The Task of Disarming Iraq

Article excerpt

Despite the overall success of the global nonproliferation regime, a small number of nuclear and non-nuclear states threaten to undermine the norm against the development, possession, and use of weapons of mass destruction (WMD). The record of Iraq is particularly troublesome, and it remains vital that the United States and the international community firmly, appropriately, and effectively respond to Baghdad's proliferation behavior.

Prior to the 1991 Persian Gulf War, Iraqi President Saddam Hussein violated the rules established by the nuclear Nonproliferation Treaty (NPT). In the decade since, he has resisted United Nations Security Council mandates to allow weapons inspectors to dismantle Iraq's proscribed weapons and missile capabilities.

Despite Iraq's failure to cooperate and the gradual erosion of Security Council consensus on inspections, the UN Special Commission on Iraq (UNSCOM) from 1991 to 1998 succeeded in ridding Iraq of most of its WMD capabilities and stockpiles. It has been four years since UN weapons inspectors operated in Iraq, however, and it is now difficult to assess Iraq's capabilities with precision. It is therefore prudent to assume that Iraq has or will soon have biological and chemical weapons and that it may, within a matter of years, acquire nuclear weapons.

It is vital that the response to Iraq's pursuit of weapons of mass destruction reinforce the rule of law and the norm against WMD everywhere. The necessary, though difficult, next step is for the United States to secure the Security Council's reaffirmation and Iraq's acceptance of a UN inspections regime under new, more effective rules.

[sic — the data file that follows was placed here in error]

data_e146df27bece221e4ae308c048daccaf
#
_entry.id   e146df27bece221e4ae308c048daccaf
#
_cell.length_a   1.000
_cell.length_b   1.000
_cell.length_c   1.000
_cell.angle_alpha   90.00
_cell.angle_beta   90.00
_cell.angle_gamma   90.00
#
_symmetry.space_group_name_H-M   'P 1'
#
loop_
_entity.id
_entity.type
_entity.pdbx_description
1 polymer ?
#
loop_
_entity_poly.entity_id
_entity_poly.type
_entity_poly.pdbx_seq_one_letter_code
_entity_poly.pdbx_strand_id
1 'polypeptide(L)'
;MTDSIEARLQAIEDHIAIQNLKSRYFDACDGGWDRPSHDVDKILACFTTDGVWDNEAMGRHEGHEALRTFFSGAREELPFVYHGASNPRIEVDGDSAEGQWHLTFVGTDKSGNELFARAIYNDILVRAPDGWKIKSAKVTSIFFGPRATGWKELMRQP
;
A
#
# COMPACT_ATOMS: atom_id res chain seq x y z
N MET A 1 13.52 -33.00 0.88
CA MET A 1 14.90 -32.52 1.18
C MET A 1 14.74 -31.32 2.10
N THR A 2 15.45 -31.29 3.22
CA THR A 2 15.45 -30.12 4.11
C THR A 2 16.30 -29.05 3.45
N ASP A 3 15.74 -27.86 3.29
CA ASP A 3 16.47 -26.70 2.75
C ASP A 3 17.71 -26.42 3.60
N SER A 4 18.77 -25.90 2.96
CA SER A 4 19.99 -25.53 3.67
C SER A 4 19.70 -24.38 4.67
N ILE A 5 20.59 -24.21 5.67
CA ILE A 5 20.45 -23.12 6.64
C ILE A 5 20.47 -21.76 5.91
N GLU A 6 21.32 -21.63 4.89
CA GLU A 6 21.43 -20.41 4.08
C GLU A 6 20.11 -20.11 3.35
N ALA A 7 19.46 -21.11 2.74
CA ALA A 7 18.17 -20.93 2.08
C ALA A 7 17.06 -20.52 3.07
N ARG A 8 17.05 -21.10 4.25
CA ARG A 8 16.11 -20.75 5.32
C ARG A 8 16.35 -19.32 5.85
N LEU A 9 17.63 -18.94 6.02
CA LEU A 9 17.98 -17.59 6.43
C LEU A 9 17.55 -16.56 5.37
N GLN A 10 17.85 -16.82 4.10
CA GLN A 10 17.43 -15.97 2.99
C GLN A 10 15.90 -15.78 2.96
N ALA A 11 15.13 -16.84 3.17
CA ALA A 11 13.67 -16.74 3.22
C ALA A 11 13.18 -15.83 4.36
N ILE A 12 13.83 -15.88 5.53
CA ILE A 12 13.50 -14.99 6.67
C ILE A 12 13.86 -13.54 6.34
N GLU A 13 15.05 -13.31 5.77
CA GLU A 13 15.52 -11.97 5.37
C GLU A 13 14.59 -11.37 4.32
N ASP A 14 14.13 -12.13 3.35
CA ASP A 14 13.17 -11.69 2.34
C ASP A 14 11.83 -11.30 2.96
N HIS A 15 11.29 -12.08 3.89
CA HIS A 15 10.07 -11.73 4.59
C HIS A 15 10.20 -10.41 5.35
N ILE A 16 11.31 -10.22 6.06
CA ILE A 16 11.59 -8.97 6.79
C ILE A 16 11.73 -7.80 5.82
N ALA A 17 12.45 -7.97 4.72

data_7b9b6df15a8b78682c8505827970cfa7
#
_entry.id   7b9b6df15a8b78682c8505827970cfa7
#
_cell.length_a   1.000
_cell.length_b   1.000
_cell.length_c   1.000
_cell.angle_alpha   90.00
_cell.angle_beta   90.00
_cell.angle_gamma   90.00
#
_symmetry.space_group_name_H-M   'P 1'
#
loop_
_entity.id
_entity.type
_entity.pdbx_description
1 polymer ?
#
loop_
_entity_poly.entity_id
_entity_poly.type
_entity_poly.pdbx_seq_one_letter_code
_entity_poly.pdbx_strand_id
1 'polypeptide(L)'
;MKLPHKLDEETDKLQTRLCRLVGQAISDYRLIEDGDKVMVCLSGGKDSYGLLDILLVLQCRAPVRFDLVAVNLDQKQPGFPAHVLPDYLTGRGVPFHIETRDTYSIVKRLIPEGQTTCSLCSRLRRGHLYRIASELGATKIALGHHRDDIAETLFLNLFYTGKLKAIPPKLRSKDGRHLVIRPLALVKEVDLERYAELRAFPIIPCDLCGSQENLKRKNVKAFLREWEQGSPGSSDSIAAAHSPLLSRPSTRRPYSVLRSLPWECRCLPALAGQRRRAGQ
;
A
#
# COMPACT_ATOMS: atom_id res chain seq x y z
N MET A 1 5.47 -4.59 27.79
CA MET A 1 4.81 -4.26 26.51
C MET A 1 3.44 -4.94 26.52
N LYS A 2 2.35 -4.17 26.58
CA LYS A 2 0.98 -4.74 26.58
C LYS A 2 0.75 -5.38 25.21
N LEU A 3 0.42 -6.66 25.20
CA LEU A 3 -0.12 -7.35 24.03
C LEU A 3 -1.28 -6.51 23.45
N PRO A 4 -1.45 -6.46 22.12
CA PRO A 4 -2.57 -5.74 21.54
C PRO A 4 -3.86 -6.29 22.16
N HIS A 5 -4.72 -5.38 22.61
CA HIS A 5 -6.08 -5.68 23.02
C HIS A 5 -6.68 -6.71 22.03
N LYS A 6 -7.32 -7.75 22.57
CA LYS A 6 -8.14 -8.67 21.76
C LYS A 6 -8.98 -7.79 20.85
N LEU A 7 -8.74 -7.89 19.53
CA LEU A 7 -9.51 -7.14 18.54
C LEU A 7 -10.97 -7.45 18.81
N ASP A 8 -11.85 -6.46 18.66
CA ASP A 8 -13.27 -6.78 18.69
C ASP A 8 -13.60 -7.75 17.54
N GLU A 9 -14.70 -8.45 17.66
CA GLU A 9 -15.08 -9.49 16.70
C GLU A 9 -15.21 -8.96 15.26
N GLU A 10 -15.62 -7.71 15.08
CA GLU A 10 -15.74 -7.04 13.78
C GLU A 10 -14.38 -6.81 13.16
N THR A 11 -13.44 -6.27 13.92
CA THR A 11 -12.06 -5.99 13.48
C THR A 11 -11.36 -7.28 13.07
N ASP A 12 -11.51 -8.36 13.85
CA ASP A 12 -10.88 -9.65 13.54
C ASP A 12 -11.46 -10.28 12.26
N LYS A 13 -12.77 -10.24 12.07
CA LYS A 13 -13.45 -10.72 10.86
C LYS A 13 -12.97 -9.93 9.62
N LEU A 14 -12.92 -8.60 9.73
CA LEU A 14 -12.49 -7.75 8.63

Upon arriving in office, President George W. Bush supported the readmission of UN weapons inspectors in Iraq. More recently, top-level Bush administration officials argue that UN inspections are bound to fail and that nothing short of a pre-emptive military invasion and the overthrow of Saddam Hussein will suffice.

Such an approach risks greater instability in the Middle East and would require a longterm U.S. presence in Iraq. It would also increase the likelihood that Iraq might use weapons of mass destruction to lash out at its neighbors and the invading force. This scenario could provoke Israel to launch a pre-emptory or retaliatory strike against Iraq, possibly involving nuclear weapons. The cure could be worse than the disease.

Furthermore, pre-emptive military action-particularly in the absence of Security Council backing-would reinforce the perception and the growing reality of the Bush administration's arrogant and unilateralist approach to foreign affairs. …